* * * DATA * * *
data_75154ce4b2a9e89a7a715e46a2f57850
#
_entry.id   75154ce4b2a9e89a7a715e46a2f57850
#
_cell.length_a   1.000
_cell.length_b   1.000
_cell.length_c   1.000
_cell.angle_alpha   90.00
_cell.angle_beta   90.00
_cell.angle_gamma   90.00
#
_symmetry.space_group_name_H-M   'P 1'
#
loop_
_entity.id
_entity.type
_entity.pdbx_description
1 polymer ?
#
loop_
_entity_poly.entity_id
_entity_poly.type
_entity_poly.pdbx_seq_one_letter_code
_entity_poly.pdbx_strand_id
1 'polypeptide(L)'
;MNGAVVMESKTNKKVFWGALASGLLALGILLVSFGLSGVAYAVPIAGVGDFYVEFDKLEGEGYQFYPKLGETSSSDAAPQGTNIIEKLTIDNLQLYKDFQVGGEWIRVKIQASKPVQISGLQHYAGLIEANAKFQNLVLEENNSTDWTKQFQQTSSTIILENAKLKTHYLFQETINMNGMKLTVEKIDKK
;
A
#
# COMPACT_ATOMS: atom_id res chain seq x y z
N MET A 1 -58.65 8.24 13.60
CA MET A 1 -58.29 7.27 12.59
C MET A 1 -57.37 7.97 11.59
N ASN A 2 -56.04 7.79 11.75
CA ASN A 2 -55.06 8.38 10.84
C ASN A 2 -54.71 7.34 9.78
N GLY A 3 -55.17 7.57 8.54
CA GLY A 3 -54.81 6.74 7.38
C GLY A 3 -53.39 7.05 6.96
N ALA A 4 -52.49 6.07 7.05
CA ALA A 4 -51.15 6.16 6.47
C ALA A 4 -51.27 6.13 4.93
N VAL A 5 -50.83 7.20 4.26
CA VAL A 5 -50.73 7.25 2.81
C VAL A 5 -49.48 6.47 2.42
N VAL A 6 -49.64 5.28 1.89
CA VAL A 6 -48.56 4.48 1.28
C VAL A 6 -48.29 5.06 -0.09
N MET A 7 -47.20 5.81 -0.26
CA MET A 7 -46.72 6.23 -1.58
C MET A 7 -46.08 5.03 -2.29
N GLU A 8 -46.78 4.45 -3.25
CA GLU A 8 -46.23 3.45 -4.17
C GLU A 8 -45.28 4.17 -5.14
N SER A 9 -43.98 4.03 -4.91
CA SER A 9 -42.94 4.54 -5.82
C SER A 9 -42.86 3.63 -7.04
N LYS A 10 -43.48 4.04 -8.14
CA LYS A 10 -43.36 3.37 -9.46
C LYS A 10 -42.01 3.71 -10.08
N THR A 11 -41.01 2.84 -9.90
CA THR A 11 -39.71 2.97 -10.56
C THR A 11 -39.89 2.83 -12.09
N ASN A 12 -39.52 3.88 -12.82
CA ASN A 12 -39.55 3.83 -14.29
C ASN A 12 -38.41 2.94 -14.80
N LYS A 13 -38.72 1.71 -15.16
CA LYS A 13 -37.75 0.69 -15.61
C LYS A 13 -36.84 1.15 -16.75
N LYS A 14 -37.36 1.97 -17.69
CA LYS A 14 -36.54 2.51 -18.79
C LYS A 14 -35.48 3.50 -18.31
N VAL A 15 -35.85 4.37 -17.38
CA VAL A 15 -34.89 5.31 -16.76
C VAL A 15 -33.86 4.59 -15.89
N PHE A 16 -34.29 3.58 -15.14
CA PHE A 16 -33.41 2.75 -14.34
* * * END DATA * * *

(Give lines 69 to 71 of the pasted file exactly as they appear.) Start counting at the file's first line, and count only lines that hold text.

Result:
C LYS A 13 -36.84 1.15 -16.75
N LYS A 14 -37.36 1.97 -17.69
CA LYS A 14 -36.54 2.51 -18.79